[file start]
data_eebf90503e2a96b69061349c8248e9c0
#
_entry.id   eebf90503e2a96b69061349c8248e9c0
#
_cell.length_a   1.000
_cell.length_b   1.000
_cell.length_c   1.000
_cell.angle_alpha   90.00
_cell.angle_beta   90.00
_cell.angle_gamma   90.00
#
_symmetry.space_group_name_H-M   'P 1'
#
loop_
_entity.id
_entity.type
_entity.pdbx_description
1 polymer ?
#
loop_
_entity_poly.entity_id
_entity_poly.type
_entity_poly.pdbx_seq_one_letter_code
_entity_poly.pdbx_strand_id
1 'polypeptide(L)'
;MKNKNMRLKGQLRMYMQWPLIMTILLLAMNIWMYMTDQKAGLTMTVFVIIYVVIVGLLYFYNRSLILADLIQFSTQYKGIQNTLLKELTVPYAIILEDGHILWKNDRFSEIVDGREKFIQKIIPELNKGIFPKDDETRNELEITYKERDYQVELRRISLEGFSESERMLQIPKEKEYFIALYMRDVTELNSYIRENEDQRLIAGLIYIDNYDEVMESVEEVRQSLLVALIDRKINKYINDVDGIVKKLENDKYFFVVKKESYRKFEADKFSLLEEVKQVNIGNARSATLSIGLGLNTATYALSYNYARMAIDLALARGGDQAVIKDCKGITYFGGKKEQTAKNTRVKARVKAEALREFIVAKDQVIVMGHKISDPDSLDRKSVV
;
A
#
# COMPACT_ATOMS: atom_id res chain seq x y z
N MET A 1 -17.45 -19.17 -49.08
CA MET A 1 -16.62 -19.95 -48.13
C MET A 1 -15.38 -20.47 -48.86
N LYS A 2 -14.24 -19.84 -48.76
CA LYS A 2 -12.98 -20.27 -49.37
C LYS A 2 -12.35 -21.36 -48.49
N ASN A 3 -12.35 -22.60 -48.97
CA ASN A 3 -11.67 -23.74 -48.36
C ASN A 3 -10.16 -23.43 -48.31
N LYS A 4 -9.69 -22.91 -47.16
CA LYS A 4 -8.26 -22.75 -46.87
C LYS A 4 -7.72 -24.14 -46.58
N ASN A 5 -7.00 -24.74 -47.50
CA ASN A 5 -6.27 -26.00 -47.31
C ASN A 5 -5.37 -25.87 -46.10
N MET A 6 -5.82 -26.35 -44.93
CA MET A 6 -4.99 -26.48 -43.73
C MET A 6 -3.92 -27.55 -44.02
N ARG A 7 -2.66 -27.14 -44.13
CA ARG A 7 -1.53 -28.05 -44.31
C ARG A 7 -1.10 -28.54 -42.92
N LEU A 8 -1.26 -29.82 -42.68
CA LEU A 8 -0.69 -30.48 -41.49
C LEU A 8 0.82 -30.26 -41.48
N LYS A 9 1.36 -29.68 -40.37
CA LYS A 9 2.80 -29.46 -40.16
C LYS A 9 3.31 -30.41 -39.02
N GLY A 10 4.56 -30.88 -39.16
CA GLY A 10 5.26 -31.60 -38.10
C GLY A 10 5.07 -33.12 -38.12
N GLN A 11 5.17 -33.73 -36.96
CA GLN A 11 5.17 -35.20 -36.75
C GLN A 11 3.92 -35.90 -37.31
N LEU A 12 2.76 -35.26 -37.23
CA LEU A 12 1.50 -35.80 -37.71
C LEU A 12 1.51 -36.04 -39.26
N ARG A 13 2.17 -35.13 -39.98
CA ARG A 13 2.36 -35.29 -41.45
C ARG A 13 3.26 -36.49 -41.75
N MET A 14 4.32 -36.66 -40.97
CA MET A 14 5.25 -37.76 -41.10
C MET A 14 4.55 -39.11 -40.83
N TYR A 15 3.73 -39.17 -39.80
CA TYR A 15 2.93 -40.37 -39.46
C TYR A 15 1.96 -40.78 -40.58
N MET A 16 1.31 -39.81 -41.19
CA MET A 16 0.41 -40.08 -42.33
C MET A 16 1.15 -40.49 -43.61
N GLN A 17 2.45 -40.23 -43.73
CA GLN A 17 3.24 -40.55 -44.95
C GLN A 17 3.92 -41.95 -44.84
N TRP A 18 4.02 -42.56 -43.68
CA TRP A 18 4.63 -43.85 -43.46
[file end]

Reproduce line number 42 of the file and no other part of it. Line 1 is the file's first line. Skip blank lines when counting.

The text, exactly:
C LYS A 4 -7.72 -24.14 -46.58